Terraforming AWS IAM users

2020-08-03 tech programming terraform

I found myself Terraforming some AWS IAM users today. It can be hard to remember the ins-and-outs of managing the PGP-encrypted credentials, so I’m writing this down for future reference.

The model here is to create IAM users (probably one per person on your team), and to set them up with long-lived IAM credentials (access key/secret) and login access to the web console. We’ll have Terraform generate these secrets for us and give us PGP-encrypted output that we can distribute to the user.

Regarding the security of this setup:

  • AWS has an option to force the user to set his or her own password upon first login to the web console, and we’ll use that. The login profile resource will not interfere with the user changing his or her password (i.e. it won’t show up dirty on the next plan), so the use of Terraform here doesn’t get in the way.

  • In practice, it’s best to rotate these long-lived IAM credentials periodically (Here’s AWS’s doc about best practices). That’s outside the scope of this article, but one approach might be to taint the aws_iam_access_key resources on a schedule, and then re-run (it might be nice to depend on a null_resource referring to the date, e.g. via substring(timestamp(), 0, 7) to get the month, but this is not currently possible).

PGP usage with GPG

Each user will have to supply a PGP key. This can be done using GNU Privacy Guard (GPG). If you have it installed, great. If not, you can run in it Docker like this:

$ alias gpg='docker run -it --rm -u $(id -u):$(id -g) -e HOME -v "$HOME":"$HOME" -v "$(pwd)":"$(pwd)" -w "$(pwd)" dockerizedtools/gpg:2.2.20'

Generate a key by running this and following the prompts:

$ gpg --gen-key

Now we need the base64-encoded public key. We can get the full PEM by running gpg --export -a "Key name". We can clean it up into the format Terraform wants (single line, no header/footer, remove second base64-encoded string) by doing the following:

$ gpg --export -a "Key name" | tail -n +2 | head -n -2 | tr -d '\n' > gpg-public-key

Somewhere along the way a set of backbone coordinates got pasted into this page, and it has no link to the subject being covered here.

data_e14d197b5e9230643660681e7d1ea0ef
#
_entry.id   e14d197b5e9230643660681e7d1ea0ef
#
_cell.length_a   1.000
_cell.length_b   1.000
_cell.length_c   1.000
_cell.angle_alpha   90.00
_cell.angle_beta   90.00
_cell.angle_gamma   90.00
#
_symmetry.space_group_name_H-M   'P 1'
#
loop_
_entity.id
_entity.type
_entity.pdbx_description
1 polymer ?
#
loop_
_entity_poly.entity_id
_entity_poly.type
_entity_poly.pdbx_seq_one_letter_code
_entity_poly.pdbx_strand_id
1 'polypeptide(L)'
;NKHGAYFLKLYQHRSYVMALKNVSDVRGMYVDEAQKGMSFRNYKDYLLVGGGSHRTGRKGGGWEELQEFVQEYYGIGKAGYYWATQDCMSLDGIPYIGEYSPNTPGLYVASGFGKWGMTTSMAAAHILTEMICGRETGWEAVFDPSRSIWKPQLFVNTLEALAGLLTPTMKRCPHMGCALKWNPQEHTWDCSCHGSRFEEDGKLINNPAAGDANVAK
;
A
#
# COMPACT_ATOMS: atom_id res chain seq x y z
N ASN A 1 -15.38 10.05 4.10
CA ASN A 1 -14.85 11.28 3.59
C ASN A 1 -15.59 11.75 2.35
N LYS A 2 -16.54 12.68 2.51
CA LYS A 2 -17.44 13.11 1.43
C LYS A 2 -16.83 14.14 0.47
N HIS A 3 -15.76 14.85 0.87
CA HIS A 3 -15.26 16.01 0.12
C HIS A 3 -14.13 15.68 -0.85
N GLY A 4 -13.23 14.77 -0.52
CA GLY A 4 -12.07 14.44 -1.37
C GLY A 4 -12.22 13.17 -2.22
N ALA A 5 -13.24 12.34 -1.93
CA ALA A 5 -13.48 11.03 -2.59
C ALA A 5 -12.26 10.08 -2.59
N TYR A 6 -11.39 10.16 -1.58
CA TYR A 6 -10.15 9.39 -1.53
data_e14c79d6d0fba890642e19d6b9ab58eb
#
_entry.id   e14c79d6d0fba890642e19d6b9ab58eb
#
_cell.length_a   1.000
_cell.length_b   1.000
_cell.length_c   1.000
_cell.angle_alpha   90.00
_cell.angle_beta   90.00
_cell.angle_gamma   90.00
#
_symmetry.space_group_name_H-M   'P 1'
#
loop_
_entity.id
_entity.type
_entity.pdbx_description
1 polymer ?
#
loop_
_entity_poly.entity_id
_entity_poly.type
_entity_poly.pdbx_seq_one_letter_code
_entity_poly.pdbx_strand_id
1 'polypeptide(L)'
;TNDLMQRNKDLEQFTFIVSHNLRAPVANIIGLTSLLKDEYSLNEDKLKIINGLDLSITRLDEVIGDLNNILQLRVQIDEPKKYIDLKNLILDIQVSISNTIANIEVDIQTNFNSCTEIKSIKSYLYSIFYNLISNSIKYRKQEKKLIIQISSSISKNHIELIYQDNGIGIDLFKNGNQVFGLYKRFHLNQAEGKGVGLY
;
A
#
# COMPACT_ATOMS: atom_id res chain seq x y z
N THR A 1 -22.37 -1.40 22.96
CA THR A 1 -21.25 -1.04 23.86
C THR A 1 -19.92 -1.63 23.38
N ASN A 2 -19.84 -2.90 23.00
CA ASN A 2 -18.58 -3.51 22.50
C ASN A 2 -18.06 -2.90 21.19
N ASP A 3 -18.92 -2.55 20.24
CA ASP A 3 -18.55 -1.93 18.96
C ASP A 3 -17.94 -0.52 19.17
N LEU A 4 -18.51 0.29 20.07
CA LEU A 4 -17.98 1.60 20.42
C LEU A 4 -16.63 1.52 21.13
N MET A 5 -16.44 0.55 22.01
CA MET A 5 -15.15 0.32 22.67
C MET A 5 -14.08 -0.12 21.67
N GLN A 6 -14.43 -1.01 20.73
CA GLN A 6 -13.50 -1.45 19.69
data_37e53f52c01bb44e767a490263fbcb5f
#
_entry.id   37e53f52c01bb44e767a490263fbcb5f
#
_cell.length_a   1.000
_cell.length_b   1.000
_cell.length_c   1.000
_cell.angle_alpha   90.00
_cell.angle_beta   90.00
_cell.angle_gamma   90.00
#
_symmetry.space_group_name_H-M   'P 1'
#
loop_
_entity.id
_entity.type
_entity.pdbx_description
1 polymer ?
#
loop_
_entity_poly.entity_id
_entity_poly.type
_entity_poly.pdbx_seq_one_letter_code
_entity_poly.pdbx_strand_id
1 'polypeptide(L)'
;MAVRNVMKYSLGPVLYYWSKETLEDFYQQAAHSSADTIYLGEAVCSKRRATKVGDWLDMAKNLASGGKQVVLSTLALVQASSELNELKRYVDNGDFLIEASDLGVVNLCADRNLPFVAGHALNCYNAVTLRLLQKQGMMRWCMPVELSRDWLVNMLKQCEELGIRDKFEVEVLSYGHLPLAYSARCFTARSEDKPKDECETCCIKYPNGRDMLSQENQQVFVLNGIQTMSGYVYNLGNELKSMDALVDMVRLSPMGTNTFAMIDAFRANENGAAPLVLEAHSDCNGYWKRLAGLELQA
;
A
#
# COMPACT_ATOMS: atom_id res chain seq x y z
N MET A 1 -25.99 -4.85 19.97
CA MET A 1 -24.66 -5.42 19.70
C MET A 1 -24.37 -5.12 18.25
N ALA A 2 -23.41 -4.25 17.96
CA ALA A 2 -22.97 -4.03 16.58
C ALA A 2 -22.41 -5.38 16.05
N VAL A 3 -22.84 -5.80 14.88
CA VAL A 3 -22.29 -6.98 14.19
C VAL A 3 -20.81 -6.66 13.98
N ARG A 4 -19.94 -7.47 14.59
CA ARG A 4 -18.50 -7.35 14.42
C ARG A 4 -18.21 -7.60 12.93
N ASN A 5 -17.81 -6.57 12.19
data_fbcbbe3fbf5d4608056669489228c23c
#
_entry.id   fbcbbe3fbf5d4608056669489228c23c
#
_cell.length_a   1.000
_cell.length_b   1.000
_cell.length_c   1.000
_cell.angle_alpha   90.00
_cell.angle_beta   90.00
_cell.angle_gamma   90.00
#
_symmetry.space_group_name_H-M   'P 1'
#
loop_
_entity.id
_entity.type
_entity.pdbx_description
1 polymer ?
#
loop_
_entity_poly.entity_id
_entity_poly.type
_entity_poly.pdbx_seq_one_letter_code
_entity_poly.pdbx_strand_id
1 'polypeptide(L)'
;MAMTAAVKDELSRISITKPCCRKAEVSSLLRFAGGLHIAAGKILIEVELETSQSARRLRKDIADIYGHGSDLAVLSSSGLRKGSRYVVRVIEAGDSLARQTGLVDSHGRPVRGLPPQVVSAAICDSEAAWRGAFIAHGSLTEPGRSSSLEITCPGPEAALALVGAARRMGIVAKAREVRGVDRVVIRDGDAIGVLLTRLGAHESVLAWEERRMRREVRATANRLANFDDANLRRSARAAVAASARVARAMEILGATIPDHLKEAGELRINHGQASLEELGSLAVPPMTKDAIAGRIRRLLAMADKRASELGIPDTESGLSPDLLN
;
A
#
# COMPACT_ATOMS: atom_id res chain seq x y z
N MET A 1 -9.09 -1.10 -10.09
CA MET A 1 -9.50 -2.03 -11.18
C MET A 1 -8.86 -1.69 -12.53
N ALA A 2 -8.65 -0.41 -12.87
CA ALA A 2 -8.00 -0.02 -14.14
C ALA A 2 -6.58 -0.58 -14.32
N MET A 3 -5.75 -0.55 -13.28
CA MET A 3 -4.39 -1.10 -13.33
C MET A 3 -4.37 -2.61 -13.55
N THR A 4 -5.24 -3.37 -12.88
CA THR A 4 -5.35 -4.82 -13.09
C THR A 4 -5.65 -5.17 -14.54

Now we’ll use the contents of that file as input to Terraform. It should look something like this public key I generated for demonstration:


The length can vary.

Terraform definitions

Let’s start by defining our input:

variable "users" {
  description = "Map of IAM username to user details"
  type        = map(any)

which we’ll supply with a value like this:

users = {
  alice = {
    pgp_key = "<Alice's single-line base64-encoded public key (see above)>",
  bob = {
    pgp_key = "<Bob's single-line base64-encoded public key (see above)>",

If, in the future, we want to manage these users more extensively (e.g. adding a policy to them to allow them to assume certain roles), this data structure can be extended to support that.

The resources look like:

resource "aws_iam_user" "user" {
  for_each = var.users

  name = each.key

resource "aws_iam_access_key" "user" {
  for_each = toset([for user in aws_iam_user.user : user.name])

  user    = each.key
  pgp_key = var.users[each.key].pgp_key

resource "aws_iam_user_login_profile" "user" {
  for_each = toset([for user in aws_iam_user.user : user.name])

  user                    = each.key
  pgp_key                 = var.users[each.key].pgp_key
  password_reset_required = true

and we’ll output the encrypted values, which can be disseminated to the users:

output "users" {
  value = {
    for user in aws_iam_user.user :
    user.name => {
      access_key         = aws_iam_access_key.user[user.name].id,
      encrypted_secret   = aws_iam_access_key.user[user.name].encrypted_secret,
      encrypted_password = aws_iam_user_login_profile.user[user.name].encrypted_password,
comments powered by Disqus